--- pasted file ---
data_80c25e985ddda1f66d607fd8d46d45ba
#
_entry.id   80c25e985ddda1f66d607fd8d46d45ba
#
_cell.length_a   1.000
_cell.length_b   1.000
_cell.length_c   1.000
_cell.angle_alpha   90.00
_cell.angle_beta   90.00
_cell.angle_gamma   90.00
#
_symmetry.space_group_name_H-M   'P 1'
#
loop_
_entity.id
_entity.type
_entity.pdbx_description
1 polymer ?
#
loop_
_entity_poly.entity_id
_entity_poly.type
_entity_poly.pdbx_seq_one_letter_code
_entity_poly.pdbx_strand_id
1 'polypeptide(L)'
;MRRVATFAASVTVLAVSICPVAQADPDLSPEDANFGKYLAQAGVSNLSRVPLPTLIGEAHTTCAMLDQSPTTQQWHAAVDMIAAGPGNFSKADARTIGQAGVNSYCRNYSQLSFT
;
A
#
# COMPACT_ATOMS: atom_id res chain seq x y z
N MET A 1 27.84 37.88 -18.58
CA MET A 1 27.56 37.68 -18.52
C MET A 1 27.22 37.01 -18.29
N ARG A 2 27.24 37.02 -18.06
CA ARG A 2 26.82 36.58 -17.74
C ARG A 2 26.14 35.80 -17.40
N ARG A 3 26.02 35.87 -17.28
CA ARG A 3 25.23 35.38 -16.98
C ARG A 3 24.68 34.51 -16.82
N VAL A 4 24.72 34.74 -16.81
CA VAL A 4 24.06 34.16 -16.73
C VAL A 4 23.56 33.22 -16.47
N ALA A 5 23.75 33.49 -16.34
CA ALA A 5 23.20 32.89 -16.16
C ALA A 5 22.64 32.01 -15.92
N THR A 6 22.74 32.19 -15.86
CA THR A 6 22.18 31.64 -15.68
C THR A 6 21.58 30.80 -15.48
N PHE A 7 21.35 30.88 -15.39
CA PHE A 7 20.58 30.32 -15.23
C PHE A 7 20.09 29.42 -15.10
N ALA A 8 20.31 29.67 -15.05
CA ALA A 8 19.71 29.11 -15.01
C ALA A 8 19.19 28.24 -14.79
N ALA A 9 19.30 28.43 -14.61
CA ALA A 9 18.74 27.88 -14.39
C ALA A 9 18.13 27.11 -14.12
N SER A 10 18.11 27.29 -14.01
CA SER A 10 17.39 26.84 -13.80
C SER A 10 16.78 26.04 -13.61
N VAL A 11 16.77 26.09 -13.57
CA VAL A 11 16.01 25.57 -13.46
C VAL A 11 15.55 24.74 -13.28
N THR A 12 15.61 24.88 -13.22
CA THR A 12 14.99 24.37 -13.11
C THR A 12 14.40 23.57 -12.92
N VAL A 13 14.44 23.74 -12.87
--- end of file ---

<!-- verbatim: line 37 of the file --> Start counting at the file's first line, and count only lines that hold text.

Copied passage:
N ARG A 3 26.02 35.87 -17.28